Fought between June 18, 2012, and February 17, 1815, the War of 1812 was a battle between the United States and one of the world’s greatest naval power, Great Britain. The conflict caused the United States costly losses, including the capture and subsequent torching down of its capital, Washington D.C., in 1814. The war ended with the ratification of the Treaty of Ghent in 1815. Various issues between Britain and America, including trade, imprisonment of American sailors, and Indians attack in Canada, caused the war, and the event resulted in the ratification of the Treaty of Ghent and nationalism among Americans among other consequences.
Britain’s interference with America’s trade during the Napoleonic wars is considered as one of the major causes of the war of 1812. The Great Britain intended to gain control of neutral shipping merchants by issuing series of Acts of Parliament referred to as British Orders in Council (Springer). As a strategy during the Napoleonic wars, both France and Britain tried to prevent other countries, including the United States, from undertaking trade activities with the other to deprive them of essential supplies. For example, they set up a naval blockade to prevent the U.S. from supplying France, thus, aggrieving the U.S.
Another major cause of the war was the impressment of American sailors by Britain. Between 1803 and 1812, the British Navy is reported to have kidnapped between 5,000 and 9,000 American Sailors and forced them to work in British Naval ships. These impressments caused public outrage in the U.S, forcing the United States to retaliate, thus, leading to the war (Deeben). In a message delivered to the Congress on June 1, 1812 by President James Madison, impressment was highlighted as a major grievance against Great Britain by the United States.
The British-instigated Indian attacks in Canada were also a major cause of the War of 1812. Most Americans held the idea that the British pushed Native Americans to fight American settlers. For example, the British were accused of supplying Indians in the Great Lakes and Ohio Valley with weapons to fight American Settlers (Springer). Consequently, some Americans politicians, such as Thomas Jefferson opined that conquering Canada and subsequently expelling the British from the American frontier was a major step in ending the rising Indian Attacks.
The war boosted the manufacturing trade, and the intense sense of nationalism that resulted from the war led to an era of general ‘good feeling’ among the Americans. Consequently, Americans belief in their country’s ability to prosper and survive in hard times was boosted immensely. Since the country was able to defend itself against the greatest military power of the time, Americans felt that their nation was in the right course towards building a successful and prosperous nation (Springer). As a result of the interruption of trade, Americans were forced to make things that they initially imported from trade partners. Consequently, the manufacturing sector in the United States was boosted.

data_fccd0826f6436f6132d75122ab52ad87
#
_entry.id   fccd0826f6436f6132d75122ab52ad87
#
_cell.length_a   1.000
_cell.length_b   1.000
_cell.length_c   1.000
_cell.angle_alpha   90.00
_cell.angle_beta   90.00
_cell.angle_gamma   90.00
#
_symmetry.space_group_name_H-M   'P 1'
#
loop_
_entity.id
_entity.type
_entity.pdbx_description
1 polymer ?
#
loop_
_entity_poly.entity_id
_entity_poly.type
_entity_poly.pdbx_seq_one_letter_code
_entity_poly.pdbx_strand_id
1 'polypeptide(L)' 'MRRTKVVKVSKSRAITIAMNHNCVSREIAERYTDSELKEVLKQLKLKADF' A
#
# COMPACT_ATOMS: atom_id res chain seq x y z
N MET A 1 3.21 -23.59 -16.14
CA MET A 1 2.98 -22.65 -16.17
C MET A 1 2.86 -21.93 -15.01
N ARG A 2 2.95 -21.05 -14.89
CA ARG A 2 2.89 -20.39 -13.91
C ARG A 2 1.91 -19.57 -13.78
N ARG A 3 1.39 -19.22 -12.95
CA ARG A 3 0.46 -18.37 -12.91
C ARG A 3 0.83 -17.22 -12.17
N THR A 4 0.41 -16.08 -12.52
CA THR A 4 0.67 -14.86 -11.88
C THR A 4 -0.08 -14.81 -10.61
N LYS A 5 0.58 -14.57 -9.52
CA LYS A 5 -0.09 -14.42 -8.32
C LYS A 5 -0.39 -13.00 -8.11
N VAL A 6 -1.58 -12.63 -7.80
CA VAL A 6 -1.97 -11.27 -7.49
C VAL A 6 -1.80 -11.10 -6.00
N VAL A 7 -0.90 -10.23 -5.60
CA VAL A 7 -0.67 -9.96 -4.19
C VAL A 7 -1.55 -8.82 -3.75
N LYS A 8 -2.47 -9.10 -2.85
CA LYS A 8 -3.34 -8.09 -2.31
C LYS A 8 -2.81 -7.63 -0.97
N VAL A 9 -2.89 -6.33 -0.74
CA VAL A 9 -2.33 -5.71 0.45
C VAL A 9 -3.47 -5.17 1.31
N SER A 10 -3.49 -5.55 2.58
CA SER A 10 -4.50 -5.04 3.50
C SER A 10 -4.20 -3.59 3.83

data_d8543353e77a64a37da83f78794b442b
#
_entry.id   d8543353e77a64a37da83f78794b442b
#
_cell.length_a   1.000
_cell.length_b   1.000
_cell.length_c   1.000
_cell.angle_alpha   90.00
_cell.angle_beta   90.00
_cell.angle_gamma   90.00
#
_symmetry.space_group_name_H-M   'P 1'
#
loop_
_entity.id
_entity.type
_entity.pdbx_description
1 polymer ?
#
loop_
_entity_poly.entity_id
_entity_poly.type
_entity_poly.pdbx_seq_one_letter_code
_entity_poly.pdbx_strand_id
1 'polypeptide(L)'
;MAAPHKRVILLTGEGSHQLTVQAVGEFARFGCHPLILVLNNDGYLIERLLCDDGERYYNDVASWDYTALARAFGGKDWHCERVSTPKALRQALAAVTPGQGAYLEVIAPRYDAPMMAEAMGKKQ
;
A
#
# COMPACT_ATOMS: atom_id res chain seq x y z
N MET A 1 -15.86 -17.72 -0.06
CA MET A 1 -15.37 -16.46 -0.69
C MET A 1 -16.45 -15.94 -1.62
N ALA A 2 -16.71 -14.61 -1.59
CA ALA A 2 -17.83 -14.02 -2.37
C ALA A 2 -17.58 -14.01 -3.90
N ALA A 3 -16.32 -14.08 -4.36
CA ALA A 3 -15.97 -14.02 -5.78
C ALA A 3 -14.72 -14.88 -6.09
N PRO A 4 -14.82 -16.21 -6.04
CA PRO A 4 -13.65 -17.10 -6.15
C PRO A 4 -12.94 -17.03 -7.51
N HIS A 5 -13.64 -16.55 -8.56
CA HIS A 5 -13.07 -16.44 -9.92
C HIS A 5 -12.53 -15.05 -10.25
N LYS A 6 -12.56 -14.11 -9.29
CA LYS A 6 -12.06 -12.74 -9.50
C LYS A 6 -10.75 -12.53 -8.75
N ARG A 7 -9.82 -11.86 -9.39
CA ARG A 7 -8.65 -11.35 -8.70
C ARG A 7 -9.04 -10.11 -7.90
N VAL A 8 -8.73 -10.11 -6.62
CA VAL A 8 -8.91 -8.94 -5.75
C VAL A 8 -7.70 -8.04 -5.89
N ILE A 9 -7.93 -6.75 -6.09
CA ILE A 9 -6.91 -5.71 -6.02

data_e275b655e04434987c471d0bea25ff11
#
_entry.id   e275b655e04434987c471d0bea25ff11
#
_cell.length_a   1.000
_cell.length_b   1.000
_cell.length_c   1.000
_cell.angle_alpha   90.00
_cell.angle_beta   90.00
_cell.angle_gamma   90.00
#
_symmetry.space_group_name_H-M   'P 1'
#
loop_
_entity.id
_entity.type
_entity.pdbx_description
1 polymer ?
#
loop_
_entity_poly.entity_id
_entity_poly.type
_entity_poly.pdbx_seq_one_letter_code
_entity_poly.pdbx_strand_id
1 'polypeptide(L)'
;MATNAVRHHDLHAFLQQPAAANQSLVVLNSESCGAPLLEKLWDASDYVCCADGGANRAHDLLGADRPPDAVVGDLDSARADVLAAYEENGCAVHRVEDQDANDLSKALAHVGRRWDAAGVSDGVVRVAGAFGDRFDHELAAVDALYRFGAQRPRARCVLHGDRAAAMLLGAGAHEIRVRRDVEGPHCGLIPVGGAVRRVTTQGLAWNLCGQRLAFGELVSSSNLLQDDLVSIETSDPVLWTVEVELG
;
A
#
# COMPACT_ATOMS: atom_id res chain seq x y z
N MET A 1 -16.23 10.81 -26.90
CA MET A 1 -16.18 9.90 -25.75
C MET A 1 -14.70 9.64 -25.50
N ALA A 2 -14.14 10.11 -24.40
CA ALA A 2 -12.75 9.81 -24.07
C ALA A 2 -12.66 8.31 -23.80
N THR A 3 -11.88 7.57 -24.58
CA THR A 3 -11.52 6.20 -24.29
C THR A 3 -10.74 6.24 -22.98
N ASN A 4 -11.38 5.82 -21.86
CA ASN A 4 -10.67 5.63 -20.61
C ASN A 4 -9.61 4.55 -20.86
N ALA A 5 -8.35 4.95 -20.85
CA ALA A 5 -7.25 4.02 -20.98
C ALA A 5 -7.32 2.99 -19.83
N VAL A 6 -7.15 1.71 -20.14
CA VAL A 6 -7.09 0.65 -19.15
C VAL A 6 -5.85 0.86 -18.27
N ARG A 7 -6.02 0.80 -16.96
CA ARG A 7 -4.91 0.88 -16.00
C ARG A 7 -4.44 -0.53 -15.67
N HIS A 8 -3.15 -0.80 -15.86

Another key consequence of the War of 1812 was the ratification of the Treaty of Ghent, which terminated the conflict. As per the agreement, Canada was left in the hands of Britain. Nevertheless, Canada, the major battleground for the war, was left in a devastated state, with thousands of lives sacrificed and many homes made desolate.
Andrew Jackson’s victory made him exceptionally popular and a war hero, which later propelled him to the Presidency. Americans also grew more courageous and patriotic, doing impressive things, not for self, but for the good of the country.
The war of 1812, fought between the United States and Great Britain, had far-reaching consequences, majorly on the part of the U.S. While some of these consequences are negative, such as burning down of the country’s capital, the war led to many positive outcomes. Although the war can be attributed to a number of factors, the blocking of America’s naval trade routes and impressment of its sailors by Great Britain are considered as among the most immediate causes of the war.
Deeben, John P. “The War of 1812: Stoking the Fires.” National Archives, www.archives.gov/publications/prologue/2012/summer/1812-impressment.html
Springer, Paul J. “The Causes of the War of 1812.” Foreign Policy Research Institute, 31 March. 2017, www.fpri.org/article/2017/03/causes-war-1812/